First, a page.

Eric Liew and two others arrested for sedition over posts on former king.
The police have arrested two men and a woman for having uploaded onto social media comments deemed insulting against Sultan Muhammad V over his resignation as the Yang di-Pertuan Agong, Inspector-General of Police Tan Sri Mohamad Fuzi Harun said today.
He said the men were aged 46 and 27 and the woman, 26.“They were arrested after we received several police reports on the action of the social media account holders who had posted the insulting comments against Sultan Muhammad V.
“They are being investigated under the Section 4(1) of the Sedition Act 1948,” he said in a statement.
Section 4(1) of the Sedition Act, among others, outlaws any action that has a seditious tendency as well as the utterance of any seditious word.
Upon conviction, it is punishable with a fine up to RM5,000 or up to three years’ imprisonment or both for the first offence. Subsequent offences are punished more severely.
Things that are deemed to have a seditious tendency by law include those that “raise discontent or disaffection amongst the subjects of the Yang Di-Pertuan Agong or of the ruler of any state”.
Civil rights activists have previously criticised the Sedition Act as being too vague and prone to abuse. Pakatan Harapan had promised to repeal it in its election manifesto, and a moratorium on its enforcement was also put in place pending the repeal.
However, the moratorium was lifted following the Seafield temple riots in November last year in a bid to curb speech deemed to be racially or religiously inflammatory.
In an immediate response to the arrests, lawyer Syahredzan Johan said the use of the Sedition Act is unnecessary and called for the moratorium to be reinstated.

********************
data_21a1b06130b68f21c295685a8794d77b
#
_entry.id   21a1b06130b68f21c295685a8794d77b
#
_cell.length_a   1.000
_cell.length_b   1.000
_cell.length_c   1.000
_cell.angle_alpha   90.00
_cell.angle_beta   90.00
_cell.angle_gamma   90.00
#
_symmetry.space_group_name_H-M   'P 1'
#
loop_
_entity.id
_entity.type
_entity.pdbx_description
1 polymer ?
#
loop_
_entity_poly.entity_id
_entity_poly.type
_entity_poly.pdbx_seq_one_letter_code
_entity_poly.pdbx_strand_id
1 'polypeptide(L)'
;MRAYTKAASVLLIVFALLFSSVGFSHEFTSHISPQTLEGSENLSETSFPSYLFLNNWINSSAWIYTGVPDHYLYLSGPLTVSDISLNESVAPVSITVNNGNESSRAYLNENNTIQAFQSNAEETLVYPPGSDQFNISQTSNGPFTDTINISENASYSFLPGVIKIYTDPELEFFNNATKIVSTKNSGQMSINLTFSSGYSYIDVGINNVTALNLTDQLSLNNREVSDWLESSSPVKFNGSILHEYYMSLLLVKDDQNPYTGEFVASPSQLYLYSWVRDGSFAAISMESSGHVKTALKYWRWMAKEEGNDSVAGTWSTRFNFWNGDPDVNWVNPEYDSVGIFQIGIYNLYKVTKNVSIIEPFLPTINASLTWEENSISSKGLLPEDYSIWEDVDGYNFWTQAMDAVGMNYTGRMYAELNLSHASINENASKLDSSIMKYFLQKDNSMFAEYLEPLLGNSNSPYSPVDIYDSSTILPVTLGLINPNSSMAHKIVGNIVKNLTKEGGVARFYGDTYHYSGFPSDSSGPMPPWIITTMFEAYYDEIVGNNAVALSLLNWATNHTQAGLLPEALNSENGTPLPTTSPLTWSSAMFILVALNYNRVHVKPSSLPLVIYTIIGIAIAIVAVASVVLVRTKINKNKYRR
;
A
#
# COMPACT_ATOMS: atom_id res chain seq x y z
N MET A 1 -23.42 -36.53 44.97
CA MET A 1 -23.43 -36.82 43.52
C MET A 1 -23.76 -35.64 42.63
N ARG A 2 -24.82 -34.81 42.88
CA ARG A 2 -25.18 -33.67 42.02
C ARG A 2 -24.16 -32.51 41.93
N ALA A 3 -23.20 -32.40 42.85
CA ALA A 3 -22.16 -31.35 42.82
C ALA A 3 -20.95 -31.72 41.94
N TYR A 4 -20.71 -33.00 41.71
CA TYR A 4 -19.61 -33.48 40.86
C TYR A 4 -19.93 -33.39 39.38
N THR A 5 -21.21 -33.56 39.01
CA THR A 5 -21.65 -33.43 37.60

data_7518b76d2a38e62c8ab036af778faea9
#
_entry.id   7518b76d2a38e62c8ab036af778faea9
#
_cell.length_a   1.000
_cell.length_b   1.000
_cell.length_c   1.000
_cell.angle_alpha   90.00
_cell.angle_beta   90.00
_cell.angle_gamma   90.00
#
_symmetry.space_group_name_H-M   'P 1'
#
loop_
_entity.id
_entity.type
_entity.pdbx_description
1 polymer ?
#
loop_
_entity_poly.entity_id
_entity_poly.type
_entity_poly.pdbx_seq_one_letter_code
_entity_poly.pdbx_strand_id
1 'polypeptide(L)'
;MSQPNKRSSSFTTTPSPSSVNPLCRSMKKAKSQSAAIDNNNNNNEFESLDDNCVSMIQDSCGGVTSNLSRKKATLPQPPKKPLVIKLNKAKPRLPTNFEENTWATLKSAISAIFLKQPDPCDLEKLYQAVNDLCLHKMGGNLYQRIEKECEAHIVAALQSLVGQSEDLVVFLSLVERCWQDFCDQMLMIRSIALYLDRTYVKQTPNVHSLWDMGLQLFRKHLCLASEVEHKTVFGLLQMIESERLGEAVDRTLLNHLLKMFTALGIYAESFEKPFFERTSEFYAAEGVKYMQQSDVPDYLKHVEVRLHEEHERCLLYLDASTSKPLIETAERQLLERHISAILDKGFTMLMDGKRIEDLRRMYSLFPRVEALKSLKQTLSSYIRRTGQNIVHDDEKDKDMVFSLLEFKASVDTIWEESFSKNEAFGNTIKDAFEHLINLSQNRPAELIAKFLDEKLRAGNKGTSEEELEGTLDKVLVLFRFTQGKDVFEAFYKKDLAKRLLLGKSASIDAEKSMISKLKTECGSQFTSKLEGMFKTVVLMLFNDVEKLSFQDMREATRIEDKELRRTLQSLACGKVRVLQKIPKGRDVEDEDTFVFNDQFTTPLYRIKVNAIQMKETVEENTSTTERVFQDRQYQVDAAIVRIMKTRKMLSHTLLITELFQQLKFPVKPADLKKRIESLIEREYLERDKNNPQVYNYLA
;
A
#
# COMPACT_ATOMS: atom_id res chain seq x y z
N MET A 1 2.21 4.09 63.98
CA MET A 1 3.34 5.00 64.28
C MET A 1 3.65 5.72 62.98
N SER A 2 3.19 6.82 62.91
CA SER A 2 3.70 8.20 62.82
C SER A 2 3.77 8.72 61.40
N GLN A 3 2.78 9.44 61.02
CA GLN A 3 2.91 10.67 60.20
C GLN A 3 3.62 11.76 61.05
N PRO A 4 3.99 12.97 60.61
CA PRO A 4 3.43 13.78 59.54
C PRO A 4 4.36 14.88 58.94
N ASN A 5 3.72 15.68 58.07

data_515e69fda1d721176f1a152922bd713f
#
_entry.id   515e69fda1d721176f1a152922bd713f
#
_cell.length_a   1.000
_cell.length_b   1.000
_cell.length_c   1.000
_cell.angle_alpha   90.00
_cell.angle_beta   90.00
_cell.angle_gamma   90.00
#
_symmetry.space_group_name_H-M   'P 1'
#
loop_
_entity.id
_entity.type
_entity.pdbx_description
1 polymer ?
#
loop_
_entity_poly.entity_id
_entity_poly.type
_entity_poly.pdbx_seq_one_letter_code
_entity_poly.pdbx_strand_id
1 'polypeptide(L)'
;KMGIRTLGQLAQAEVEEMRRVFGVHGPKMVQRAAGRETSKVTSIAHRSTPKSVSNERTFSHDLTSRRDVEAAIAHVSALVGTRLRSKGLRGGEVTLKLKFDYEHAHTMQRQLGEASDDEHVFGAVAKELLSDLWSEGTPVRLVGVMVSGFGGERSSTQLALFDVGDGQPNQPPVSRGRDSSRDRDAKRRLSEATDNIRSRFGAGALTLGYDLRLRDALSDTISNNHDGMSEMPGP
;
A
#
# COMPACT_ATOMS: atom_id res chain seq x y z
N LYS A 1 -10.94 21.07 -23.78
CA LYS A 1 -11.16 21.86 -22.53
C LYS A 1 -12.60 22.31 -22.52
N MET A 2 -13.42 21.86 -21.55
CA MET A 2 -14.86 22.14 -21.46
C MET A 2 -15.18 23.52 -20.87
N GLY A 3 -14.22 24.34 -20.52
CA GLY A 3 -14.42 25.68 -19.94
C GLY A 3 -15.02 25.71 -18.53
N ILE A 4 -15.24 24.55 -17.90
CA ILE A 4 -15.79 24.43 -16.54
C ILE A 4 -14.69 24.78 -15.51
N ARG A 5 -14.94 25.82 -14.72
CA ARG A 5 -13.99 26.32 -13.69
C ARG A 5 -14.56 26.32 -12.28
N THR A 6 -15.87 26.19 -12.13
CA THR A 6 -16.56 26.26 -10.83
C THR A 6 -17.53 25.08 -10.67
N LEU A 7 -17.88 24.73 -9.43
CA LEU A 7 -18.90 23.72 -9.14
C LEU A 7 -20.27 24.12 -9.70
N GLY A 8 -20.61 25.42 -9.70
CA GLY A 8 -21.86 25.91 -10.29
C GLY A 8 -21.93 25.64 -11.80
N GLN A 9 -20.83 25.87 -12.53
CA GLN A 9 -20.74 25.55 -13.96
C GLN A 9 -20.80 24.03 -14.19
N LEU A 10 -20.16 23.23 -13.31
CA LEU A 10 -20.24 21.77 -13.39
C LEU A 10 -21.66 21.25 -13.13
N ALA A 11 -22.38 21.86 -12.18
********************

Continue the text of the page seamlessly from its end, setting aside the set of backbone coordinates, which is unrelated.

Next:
“The expressions by the three people may be objectionable and possibly unacceptable, but the use of the Sedition Act is unnecessary, and against the policy of the government.
“There should a moratorium on the Sedition Act. Disappointing,” he tweeted.
Commenting further, the IGP advised the public to refrain from posting remarks that were provocative.
“Avoid from manipulating the issue of the 16th Yang di-Pertuan Agong’s resignation to a point that it can create a negative perception against the royal institution in this country,” he said.
The trio detained yesterday were Eric Liew Chee Ling, 46, using the Facebook account name Eric Liew; 27-year-old Azham Akhtar Abdullah using the @azhamakhtar Twitter handle; and Nur Alia Astaman, 26, who made postings through her @aliaastaman Twitter handle.
The three arrests add to a growing list of individuals who have been investigated by the police over postings of a similar nature or who have been penalised by their employers.
Datuk Mohd Tamrin Abdul Ghafar, the son of late former deputy prime minister Tun Abdul Ghafar Baba, was quizzed for over three hours by police in Johor over two of his blog posts.
Yesterday, Tenaga Nasional Berhad suspended an employee over public comments deemed insulting to the country’s royals.
Private consulting firm Pemandu Associates also suspended an employee with immediate effect over a tweet allegedly posted following Sultan Muhammad’s abdication on Sunday.
Meanwhile, the Mediviron Group of Clinics confirmed that a doctor with its Kajang branch, Dr Rupesh Muniandy, had resigned over his remarks against Sultan Muhammad.
Mediviron said Rupesh had made the comments in his personal capacity, and that they did not reflect the views of the group.